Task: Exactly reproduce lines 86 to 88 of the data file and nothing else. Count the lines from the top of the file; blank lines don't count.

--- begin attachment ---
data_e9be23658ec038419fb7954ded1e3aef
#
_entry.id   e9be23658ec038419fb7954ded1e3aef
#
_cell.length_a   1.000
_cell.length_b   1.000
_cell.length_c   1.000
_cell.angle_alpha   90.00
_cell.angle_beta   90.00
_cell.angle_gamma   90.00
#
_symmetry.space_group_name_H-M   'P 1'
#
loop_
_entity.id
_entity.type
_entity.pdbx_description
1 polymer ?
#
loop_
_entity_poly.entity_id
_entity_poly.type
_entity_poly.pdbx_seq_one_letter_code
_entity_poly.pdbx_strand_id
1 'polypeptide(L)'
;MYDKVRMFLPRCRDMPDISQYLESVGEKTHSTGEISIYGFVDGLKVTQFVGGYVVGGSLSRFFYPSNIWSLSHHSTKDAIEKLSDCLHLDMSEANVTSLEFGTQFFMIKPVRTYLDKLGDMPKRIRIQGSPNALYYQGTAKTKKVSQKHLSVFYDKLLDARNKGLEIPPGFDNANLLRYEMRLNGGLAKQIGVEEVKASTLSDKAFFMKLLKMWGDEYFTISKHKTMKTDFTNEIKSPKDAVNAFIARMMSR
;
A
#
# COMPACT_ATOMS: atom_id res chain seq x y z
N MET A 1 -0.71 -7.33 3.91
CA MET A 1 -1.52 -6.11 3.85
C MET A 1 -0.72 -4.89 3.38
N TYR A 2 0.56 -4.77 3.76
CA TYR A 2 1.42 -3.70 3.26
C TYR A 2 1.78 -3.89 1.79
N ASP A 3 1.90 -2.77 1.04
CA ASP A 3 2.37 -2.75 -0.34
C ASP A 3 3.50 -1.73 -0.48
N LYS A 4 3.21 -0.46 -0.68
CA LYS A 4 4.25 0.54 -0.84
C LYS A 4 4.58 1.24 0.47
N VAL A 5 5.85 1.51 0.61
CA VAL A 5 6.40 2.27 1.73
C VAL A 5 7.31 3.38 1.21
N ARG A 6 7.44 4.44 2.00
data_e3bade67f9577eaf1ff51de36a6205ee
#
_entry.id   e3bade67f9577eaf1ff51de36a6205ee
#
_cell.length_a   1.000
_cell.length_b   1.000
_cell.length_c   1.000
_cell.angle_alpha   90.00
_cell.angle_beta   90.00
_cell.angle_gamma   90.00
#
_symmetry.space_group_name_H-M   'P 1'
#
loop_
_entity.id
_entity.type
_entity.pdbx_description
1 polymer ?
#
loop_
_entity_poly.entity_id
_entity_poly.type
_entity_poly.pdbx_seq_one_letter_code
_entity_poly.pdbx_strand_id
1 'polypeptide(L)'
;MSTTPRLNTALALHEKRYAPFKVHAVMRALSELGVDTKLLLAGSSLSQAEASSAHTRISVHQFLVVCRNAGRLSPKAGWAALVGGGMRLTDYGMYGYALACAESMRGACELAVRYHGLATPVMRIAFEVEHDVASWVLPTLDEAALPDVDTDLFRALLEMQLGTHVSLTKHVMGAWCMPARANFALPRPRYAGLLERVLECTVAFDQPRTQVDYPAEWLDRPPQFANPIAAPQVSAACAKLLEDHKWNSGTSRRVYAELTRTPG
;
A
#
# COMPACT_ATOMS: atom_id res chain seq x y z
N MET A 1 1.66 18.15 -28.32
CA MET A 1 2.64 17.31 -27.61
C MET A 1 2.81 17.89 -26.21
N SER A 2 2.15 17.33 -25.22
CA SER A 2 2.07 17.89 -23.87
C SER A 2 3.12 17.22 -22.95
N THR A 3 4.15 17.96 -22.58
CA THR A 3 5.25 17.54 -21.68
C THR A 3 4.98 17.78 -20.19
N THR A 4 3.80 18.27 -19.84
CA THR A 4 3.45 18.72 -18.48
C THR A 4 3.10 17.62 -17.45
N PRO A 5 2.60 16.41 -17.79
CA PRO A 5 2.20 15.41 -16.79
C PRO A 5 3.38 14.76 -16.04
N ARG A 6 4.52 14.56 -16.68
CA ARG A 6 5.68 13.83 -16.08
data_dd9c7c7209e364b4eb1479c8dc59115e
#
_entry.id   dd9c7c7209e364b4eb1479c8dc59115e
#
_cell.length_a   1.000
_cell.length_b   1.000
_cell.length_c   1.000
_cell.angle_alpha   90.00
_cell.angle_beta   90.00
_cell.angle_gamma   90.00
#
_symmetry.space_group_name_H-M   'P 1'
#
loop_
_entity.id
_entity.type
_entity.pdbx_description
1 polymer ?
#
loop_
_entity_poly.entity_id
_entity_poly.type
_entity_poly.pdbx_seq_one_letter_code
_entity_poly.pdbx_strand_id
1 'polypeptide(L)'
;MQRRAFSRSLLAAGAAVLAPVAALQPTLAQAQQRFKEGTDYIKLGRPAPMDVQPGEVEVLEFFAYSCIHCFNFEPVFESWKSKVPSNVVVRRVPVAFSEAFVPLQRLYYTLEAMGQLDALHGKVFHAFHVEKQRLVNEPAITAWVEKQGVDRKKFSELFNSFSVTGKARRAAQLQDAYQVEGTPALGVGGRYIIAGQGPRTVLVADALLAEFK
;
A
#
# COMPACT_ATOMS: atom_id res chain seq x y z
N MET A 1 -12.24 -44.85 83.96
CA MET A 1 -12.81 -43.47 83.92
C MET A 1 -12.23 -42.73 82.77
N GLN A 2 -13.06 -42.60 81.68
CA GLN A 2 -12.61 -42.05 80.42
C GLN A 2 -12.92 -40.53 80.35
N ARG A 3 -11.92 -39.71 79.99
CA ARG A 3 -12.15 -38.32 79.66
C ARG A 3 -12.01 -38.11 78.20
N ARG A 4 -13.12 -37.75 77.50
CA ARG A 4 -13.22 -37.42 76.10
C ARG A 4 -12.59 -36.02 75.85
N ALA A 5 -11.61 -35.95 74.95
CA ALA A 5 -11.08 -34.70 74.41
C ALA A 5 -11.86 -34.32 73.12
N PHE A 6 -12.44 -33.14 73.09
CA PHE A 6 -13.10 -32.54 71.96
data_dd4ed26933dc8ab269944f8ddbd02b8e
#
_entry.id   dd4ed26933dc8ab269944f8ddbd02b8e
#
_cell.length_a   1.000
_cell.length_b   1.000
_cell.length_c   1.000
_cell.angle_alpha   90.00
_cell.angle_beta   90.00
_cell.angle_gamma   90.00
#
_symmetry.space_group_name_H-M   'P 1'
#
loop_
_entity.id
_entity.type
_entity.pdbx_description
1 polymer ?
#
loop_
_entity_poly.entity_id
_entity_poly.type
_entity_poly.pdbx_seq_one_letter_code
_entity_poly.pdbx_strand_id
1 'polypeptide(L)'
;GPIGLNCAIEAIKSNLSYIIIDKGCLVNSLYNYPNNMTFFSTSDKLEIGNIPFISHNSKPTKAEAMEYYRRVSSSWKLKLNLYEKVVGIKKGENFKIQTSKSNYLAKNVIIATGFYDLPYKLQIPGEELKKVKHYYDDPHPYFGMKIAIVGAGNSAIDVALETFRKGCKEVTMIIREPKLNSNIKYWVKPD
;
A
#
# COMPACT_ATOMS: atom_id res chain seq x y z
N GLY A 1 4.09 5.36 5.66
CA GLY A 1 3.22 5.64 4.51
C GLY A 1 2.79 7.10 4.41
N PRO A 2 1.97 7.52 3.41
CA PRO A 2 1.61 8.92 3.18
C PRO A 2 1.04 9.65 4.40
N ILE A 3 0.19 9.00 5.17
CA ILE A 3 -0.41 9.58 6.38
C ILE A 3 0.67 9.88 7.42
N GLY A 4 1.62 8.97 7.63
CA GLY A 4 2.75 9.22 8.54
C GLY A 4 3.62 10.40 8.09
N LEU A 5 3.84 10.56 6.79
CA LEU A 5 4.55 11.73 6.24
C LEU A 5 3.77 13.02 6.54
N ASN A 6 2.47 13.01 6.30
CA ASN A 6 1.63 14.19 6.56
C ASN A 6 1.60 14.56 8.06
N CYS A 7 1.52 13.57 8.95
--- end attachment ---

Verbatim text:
N THR A 4 3.80 18.27 -19.84
CA THR A 4 3.45 18.72 -18.48
C THR A 4 3.10 17.62 -17.45